Amusement parks, zoos, carnivals, stores — pretty much anywhere outside of your home — can create major nerves inside a parent, especially when big crowds are involved. People and kids are running around, it's loud, and distractions are everywhere. The fear of losing your child is something parents deal with on a daily basis, and those of you have misplaced your beloved child, like me, know that there isn't a darker feeling in the entire world.
About a month ago, my family and our in-laws went to a big indoor water park. It was the perfect getaway as the snow continued to accumulate during our dreadful Michigan winter. We unpacked our bags in the hotel room, put the bathing suits on the kids, and immediately hit the pool. And let me just say: I'm typically a pretty free-spirited mom, but there was something about this water park that gave me a . . . feeling (moms know what I'm talking about). It was jam-packed with wet bodies, kids squealed with both delight and fright, and parents juggled holding their toddlers and their beers. I sat and carefully watched my preschooler and kindergartner have a blast while they splashed around and slid down the slides.I went over the worst scenarios in my head of what could have happened, and I broke down.
As dinner time approached, it was time to get cleaned up. I took my daughter to the women's dressing room to shower and change out of our suits. My husband, I assumed, was staying with our 5-year-old son for a few final spins around the lazy river. I assumed wrong.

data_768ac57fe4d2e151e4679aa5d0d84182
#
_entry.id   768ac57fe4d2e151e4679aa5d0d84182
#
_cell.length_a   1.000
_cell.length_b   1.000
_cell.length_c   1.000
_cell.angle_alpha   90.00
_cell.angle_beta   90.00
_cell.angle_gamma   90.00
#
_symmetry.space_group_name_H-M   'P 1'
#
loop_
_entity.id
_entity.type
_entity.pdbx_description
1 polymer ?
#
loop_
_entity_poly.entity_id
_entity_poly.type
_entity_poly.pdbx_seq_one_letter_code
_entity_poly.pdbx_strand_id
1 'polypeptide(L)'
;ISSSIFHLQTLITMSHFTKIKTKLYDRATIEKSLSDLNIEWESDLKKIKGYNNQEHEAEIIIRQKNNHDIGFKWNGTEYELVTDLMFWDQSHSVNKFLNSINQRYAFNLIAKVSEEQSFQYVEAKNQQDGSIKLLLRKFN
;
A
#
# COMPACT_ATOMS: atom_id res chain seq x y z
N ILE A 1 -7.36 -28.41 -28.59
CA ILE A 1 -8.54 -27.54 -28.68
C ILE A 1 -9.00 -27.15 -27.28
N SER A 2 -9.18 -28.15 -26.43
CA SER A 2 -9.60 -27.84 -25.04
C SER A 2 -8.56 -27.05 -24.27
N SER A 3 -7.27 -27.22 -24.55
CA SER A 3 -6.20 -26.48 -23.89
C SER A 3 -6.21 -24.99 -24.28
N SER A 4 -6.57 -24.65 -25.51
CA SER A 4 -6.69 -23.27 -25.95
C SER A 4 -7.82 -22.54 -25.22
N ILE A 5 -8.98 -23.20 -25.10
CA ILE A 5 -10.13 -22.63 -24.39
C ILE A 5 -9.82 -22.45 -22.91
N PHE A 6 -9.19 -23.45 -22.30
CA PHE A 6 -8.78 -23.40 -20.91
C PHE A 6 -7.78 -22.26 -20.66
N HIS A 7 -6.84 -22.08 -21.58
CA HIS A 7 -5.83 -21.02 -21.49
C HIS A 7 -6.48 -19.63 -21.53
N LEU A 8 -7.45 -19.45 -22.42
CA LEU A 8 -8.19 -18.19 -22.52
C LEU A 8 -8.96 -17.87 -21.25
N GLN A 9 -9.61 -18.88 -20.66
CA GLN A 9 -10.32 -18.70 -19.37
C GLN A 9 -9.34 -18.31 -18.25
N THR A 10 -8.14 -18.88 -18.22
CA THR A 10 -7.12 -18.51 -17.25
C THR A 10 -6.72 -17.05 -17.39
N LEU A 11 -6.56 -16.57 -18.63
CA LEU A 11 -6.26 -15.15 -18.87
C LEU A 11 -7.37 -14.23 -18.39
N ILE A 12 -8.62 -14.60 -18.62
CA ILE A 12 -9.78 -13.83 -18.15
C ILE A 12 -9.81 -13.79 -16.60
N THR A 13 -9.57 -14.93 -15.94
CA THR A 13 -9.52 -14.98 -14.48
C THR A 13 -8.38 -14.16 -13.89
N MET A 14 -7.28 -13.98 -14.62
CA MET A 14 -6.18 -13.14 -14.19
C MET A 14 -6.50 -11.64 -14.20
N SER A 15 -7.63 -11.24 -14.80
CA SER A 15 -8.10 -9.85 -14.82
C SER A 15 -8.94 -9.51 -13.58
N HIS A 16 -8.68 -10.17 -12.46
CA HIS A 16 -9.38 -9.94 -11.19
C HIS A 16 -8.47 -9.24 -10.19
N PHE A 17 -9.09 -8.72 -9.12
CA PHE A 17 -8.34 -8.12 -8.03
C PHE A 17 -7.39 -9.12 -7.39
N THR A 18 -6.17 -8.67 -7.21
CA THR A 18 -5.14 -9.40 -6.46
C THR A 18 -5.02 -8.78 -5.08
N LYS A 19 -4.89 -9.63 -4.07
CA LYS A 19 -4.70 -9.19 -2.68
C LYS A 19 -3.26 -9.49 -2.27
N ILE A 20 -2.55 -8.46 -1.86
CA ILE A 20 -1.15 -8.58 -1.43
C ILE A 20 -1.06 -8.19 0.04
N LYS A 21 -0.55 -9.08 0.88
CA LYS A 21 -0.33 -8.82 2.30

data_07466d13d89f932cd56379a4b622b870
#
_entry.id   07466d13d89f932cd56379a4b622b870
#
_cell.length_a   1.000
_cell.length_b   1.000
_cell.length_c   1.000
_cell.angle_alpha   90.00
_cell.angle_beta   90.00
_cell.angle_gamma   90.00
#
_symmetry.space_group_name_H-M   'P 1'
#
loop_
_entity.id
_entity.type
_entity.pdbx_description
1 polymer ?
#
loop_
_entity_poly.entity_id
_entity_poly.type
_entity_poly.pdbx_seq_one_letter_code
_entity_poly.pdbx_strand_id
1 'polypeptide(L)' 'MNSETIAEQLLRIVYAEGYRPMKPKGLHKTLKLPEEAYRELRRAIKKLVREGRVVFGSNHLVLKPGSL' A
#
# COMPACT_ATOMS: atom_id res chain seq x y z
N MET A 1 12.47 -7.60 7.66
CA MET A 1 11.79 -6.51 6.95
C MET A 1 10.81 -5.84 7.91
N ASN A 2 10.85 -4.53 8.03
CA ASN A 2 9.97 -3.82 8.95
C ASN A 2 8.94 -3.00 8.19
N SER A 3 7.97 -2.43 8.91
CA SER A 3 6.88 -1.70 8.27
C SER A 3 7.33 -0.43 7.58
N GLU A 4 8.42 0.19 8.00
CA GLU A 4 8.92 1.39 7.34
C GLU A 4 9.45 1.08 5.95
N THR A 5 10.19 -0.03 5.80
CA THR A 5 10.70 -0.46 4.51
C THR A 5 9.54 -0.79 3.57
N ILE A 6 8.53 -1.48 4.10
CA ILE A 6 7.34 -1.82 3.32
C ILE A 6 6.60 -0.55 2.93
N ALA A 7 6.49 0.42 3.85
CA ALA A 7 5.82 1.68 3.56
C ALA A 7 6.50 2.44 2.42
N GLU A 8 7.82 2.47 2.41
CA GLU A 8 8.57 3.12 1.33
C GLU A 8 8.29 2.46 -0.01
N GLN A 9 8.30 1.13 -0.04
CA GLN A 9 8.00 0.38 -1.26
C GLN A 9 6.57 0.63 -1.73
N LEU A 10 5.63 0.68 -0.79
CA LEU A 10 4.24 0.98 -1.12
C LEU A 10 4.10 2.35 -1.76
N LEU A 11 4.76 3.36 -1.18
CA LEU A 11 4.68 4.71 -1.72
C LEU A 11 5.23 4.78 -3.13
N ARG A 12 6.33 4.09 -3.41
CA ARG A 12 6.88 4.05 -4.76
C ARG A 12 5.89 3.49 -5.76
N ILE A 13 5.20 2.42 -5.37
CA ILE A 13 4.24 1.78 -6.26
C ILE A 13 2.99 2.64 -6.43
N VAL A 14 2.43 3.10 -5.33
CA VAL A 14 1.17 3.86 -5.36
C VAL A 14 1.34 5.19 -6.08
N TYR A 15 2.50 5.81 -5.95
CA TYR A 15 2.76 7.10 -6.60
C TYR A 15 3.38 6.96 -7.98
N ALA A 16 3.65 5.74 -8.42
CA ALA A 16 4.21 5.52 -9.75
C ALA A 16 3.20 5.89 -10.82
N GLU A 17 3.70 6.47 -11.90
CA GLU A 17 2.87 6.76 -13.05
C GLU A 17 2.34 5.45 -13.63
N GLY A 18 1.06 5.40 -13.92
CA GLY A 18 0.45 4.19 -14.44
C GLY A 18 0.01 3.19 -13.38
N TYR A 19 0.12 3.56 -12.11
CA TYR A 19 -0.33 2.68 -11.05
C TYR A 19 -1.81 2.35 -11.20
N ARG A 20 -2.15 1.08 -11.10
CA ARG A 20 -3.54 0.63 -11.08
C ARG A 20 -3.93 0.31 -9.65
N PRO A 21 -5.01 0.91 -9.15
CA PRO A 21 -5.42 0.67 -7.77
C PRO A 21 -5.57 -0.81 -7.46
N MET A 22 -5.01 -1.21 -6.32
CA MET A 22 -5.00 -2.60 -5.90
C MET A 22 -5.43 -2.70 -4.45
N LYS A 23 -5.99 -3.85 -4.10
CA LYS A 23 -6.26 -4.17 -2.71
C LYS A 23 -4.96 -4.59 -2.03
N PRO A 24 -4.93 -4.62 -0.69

When my daughter and I got out of the dressing room, my sister-in-law's eyes were hanging out of her head. A heavy pit settled into my stomach. "What's wrong?" I asked. "Oh, we just thought David was with you," she said. "What do you mean?" I answered. "You don't know where he is?" "Well, Joe is looking for him now."
I left my daughter with my sister-in-law to run around the too-busy water park. I couldn't find my son or my husband. Minutes passed. I stomped around in my regular clothes and boots while children laughed and splashed around me. I couldn't concentrate. My nerves were pulsing through me. My fingers began to shake. Finally, after what felt like hours, I saw my husband walking back into the water park holding my son's hand.
My son's eyelashes were wet and clumped together with his tears. My husband deflated like a balloon when he saw me, his relief taking over. I walked to my son, crouched down, and hugged his wet little body tightly. He was shaken, but not traumatized. My husband ended up finding him at the front desk. Apparently, when he couldn't find mom or dad in the water park, he walked all the way to our hotel room by himself. He banged on the door and no one answered. Finally, a random woman (an angel) walked our son to the front desk.
This could have ended so badly. My son was alone and wandering around a hotel, and any creep could have seen the opportunity and taken it. I went over the worst scenarios in my head of what could have happened, and I broke down. He was safe, but we were lucky. So, so lucky.
In hindsight, it's funny that my motherly intuition kicked in right when we got to that water park. It's like I knew something was going to happen. I even thought I was being extra careful, but I chose to assume something I wasn't sure about. I learned a really hard lesson that day, and that was to always double check. Yes, I love being a free-spirited parent, but not at the expense of my children. The moment I realized my son had slipped away was the scariest of my life, and I never want to feel that again.